A team of researchers affiliated with several institutions in Australia working with one colleague from Sweden and another from Spain, has obtained recorded evidence of rays generating sound. In their paper published in the journal Ecologythe researchers describe the noises and how the recordings were made.
Evidence of sharks or rays producing sound has not been documented, past researchers have noted, suggesting that such creatures do not have the biological tools to do so. But there appears to be some exceptions. The researchers in this new effort have obtained a video/sound recording of one mangrove whipray producing sound as it swam over a reef off the coast of the Gill Islands, which are part of Indonesia. They have also observed another video/sound recording of another whipray that turned up on Instagram and also a video of a cowtail stingray making sounds.
Upon hearing the rays making sounds, the researchers began pouring through published papers looking for any other evidence of rays of any kind making any kinds of sounds, but they came up empty. As others in the community learned from the work, however, they brought examples to the team. The researchers also discovered second-hand reports of people claiming to have heard manta rays making sounds, generally when they have been spooked. In all such cases, the sounds made by the rays have been described as a series of short but loud clicking sounds.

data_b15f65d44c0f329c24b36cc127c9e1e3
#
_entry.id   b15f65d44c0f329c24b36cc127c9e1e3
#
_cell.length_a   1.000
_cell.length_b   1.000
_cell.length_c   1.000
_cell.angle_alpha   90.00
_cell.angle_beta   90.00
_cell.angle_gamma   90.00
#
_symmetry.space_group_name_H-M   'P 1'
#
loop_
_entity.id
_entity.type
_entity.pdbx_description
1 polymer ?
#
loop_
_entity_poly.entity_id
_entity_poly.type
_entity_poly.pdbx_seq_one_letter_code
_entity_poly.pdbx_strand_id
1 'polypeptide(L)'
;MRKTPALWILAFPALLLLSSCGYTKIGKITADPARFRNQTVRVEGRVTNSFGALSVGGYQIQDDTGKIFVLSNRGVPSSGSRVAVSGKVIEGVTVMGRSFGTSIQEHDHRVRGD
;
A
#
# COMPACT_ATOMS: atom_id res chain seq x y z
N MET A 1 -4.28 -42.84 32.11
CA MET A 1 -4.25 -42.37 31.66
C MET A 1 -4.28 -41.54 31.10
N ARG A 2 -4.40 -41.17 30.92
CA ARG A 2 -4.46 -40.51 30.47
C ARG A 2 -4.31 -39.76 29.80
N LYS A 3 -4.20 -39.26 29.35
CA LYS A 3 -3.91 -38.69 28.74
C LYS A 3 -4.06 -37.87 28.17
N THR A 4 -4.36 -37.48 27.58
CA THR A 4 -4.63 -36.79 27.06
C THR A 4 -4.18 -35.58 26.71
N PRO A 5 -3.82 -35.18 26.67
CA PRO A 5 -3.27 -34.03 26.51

The researchers note that it appears that the rays only make the sounds when under duress, which might explain why no one has reported hearing them before—at least in the scientific community. They point out that likely only a few people have ever heard the sounds because scuba equipment produces bubbles that tend to overwhelm other sounds produced underwater. As to why the rays have developed an ability to make sounds, the researchers have only theories, including possibly a means to scare off potential enemies. They plan to continue their study of sound production in rays, looking first to find out how they make the sounds and then the ways that they are used.
The aurora borealis can be heard even when it can’t be seen
Lachlan C. Fetterplace et al, Evidence of sound production in wild stingrays, Ecology (2022). DOI: 10.1002/ecy.3812
© 2022 Science X Network
Citation: Evidence found of stingrays making noise (2022, July 26) retrieved 26 July 2022 from https://phys.org/news/2022-07-evidence-stingrays-noise.html
This document is subject to copyright. Apart from any fair dealing for the purpose of private study or research, no part may be reproduced without the written permission. The content is provided for information purposes only.